A fifth edition of this text on homelessness and allocations has just been published.
Written by three barristers from Garden Court Chambers, the book provides a comprehensive explanation of the legislation governing homelessness duties and the allocation of social housing. The position in both England and Wales is covered.
When I say 'comprehensive' I'm not kidding. The principal difference between this book and its main competitor (Arden et al's 'Homelessness and Allocations', reviewed here) is that many of the issues receive a fuller explanation. This is reflected by the cost (£100) for its 1239 pages (excluding appendices).
Personal preference will no doubt determine which of the two books you reach for first.
It can be ordered direct from LexisNexis here.
Luba et al certainly compares favourably to Arden in its treatment of allocations. There are six chapters devoted to the various aspects of how social housing is allocated (compared with just one chapter in Arden).
I found this first half of the book invaluable when recently helping a council adopt a new allocation scheme. The following issues benefit from pretty exhaustive commentary:
Its larger size ensures the book comes into its own in several key respects.
Firstly, when explaining the various legal rules which must be applied by councils, the separate limbs which make up the relevant legal test are often considered separately and in detail. This methodical treatment of the subject helps the reader identify whether a local authority's actions may be unlawful.
Secondly, many Ombudsman reports and unreported cases are cited, including county court cases. References are made to Legal Action's monthly updater for those cases which are not in the law reports, which can be invaluable if you want to read a fuller summary.
The second half of the book deals with the legal duties councils have towards homeless people.
The text has been revised to take account of the significant amendments to the statutory safety net made by the Homelessness Reduction Act 2017. In this respect it should be noted that co-author Liz Davies drafted the original version of the Homelessness Reduction Bill for Crisis.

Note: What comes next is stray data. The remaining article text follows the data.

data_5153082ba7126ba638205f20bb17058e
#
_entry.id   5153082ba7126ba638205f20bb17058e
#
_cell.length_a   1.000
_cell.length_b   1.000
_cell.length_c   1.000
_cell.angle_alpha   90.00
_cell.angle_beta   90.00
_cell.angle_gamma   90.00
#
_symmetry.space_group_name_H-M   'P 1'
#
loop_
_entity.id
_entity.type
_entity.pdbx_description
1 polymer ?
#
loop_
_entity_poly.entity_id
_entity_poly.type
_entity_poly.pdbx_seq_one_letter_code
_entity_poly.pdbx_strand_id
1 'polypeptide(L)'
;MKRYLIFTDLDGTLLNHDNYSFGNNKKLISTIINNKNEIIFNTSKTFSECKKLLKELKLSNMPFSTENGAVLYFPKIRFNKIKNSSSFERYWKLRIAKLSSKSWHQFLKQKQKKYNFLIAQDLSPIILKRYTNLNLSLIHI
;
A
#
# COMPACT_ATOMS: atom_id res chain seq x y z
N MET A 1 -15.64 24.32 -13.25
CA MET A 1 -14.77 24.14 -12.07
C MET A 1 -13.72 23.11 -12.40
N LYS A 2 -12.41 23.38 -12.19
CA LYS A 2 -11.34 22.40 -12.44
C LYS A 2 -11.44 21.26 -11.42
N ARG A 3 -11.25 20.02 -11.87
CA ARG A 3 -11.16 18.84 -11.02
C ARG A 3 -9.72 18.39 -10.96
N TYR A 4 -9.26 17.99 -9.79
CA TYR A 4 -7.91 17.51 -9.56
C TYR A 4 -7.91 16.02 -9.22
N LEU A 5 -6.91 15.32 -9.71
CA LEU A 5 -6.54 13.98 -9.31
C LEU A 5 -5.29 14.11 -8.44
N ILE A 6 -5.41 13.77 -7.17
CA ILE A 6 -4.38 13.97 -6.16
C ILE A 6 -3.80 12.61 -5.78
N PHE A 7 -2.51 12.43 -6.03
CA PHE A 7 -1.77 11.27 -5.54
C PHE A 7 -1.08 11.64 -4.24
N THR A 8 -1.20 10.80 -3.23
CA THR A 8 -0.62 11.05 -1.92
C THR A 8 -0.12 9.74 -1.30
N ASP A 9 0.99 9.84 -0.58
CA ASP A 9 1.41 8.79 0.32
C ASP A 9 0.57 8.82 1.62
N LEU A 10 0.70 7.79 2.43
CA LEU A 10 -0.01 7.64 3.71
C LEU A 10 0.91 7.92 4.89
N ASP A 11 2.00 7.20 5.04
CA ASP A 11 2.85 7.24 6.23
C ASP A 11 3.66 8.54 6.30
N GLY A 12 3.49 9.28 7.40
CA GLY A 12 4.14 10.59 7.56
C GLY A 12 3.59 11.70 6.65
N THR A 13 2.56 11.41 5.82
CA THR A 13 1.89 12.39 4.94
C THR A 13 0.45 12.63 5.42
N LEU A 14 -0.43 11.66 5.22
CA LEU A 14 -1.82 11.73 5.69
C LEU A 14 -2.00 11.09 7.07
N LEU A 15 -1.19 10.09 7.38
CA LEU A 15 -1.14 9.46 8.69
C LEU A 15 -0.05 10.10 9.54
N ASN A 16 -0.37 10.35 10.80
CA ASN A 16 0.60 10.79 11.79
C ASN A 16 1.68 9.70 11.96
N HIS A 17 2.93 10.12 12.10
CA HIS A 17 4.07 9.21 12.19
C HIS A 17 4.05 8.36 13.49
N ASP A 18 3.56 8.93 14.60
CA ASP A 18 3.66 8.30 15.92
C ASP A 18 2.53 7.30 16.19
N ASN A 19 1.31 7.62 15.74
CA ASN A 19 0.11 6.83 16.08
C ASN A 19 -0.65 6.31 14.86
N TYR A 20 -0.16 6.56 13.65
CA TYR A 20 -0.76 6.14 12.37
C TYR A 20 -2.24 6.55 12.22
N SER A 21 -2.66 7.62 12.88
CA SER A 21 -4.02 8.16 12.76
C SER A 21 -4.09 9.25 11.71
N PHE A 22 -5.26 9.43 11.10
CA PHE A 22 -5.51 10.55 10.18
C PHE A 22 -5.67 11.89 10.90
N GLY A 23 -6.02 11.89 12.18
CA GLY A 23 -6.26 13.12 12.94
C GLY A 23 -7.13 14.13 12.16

A separate chapter explains the duties which are owed to homeless persons in Wales, while there are two chapters on the various homelessness duties in England: one chapter covers the various duties to secure accommodation while another addresses the non-accommodation duties. The separate treatment of the English and Welsh position helps to ensure the commentary is not muddied by the cross-border differences.
As you'd expect there are separate chapters dealing with the five 'hurdles' for the homeless applicant (eligibility, homelessness, priority need, intentionality and local connection).
There are also chapters on:
There is also a very useful chapter on the obligation on housing authorities to formulate local homelessness strategies. This will be invaluable if you're reviewing the services available to homeless people in your council's district.
In addition to setting out the legal position suggestions are often made about approaches which, although not strictly required in a legal sense, constitute good administration.
If all that isn't enough, then two appendices reproduce the relevant legislation and regulations in amended form, and the statutory guidance (for England). There's also a cd which contains the same in Word format, as well as the Welsh equivalents.
What this book doesn't have is a separate and detailed explanation of the underlying principles of public law and the grounds on which the actions of local authorities can be unlawful albeit that these 'errors of law' are listed in Chapter 19).
Neither, unlike the Arden book, are there precedent documents for solicitors and barristers.
Given its size and the detailed way in which the subject matter is treated, the first task when using this book may be actually finding what you're looking for.
It's therefore unfortunate that, unlike the previous edition, a full pdf version of the text is not available (I would often use a key word or the name of a case to search the electronic copy to identify where to look in the hard copy). Somewhat surprisingly, the publisher informs me there's been little demand for pdf versions of LexisNexis titles.
Having said that, the structure of the book is clear are logical and there's an index. Also, the sections of each chapter are listed both in the main contents and at the start of each chapter.
Since it was first published in 2006, I've found this book an essential companion.
In what I think is the acid test for a reference book, my copy of the last edition is thoroughly battered. To look at it you wouldn't think it was less than three years old.
Whether you're advising housing applicants or administering housing applications this is an essential purchase if you need to get to grips with (or need your staff to understand) the relevant law.